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Is buying ex’s share of home a mistake?

Jim HamillQ: My son is getting a divorce. The children are adults and not a concern to this but I am worried he is making a tax mistake. My son has proposed that he keep the house and buy out his wife’s one-half interest. He will do this by refinancing the home and will pay her half the equity based on the appraisal they obtain for the refinance. He will then own the entire home. My concern is that he is taking over his wife’s half of the potential tax when the home is later sold. It seems that the amount that he should be paying her needs to be tax-adjusted. Do you agree? How should this be done?

A: Technically it can be said that your son will now be responsible for all of the tax on any gain that is recognized when the home is sold. However, it may be that no gain is recognized for tax purposes.

The tax law allows someone who sells their principal residence to exclude as much as $250,000 of gain from taxable income. This doubles to $500,000 if the sellers file a joint tax return.

To qualify for this exclusion the house must have been the seller’s principal residence for two of the five years before sale. There are special rules when property is acquired in a divorce but I do not think they would apply here.

I suspect that your son will be in the same position as any other unmarried seller if he later sells this house. His realized gain will be the difference between the sales price and his tax basis in the home.

The tax basis in the home will be the purchase price paid by him and his wife, adjusted by any improvements they, or he, has made, and further adjusted by costs incurred to sell the home.

I’ve made a few assumptions, like he never rents the home or uses some of it for business use, and also that he and his wife didn’t defer gain from a prior house under pre-May 1997 tax law. If any of those issues exist the gain computation will change a bit.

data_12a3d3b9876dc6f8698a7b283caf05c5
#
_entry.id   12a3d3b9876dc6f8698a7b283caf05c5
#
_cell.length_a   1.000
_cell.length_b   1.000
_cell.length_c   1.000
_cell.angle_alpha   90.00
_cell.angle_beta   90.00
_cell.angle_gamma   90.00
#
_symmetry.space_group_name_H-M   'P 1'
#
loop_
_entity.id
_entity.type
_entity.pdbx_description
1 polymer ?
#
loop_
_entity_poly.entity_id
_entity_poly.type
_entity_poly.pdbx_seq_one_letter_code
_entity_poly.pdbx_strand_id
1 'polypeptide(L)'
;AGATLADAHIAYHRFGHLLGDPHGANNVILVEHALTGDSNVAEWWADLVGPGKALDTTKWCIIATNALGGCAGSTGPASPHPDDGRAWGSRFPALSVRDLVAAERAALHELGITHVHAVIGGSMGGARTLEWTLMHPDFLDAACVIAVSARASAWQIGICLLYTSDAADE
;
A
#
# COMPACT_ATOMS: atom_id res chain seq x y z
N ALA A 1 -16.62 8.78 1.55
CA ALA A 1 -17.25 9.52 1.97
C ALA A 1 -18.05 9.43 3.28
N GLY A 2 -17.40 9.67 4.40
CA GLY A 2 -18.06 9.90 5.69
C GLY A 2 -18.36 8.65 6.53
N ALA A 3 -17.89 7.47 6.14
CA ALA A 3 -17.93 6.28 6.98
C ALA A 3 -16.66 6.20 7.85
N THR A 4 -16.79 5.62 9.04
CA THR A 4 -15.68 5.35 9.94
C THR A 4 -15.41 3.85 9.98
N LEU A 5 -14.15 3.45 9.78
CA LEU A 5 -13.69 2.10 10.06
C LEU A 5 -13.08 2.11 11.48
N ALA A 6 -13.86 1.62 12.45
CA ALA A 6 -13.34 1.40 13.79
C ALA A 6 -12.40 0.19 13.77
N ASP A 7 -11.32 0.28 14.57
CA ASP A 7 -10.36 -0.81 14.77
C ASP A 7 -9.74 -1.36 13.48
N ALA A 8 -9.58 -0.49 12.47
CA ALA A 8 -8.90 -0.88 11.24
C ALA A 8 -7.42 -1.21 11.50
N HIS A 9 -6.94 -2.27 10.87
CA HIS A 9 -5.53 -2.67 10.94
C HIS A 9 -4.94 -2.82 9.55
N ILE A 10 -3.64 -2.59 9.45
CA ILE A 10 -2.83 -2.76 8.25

But the key issue is – will his gain on sale exceed $250,000? If no, then he has no tax issues to worry about. He should keep records to support the claimed tax basis. If there is something unusual in his facts then feel free to ask me to clarify the response.

Q: My adult child has moved back home to live with me during the coronavirus shutdown. She will receive unemployment for several more months. I have not asked her to pay rent because I want her to save money for when the unemployment runs out. Will I have to report a gift for allowing her to stay with me rent free?

A: I do not think you have made a gift. The IRS at one time did try to argue that allowing someone to live in a house rent free was a gift. IRS made a similar claim when someone guaranteed a loan for another. The courts never accepted these arguments.

The gift tax applies when someone transfers property for less than full value. The estate tax applies when property is transferred at death. Both taxes are called “transfer” taxes and they operate in tandem.

The idea behind the transfer tax is to tax someone when they have taken an action that reduces the size of their estate. Size in this respect is something measurable in dollars.

So the tax law defines a gift as a transfer for less than full consideration in money’s worth. Silly example, but giving someone a compliment is not a gift because it cannot be expressed in money’s value. That “gift” does not reduce your monetary estate.

Allowing someone to stay at your home rent free may be said to have a monetary value, which would be the fair rent value. However, it does not reduce the value of your home so it does not reduce the size of your estate.

The Tax Court has generally required that a particular gift transfer reduce the dollar size of your estate to be a taxable gift.

James R. Hamill is the Director of Tax Practice at Reynolds, Hix & Co. in Albuquerque. He can be reached at jimhamill@rhcocpa.com.

 



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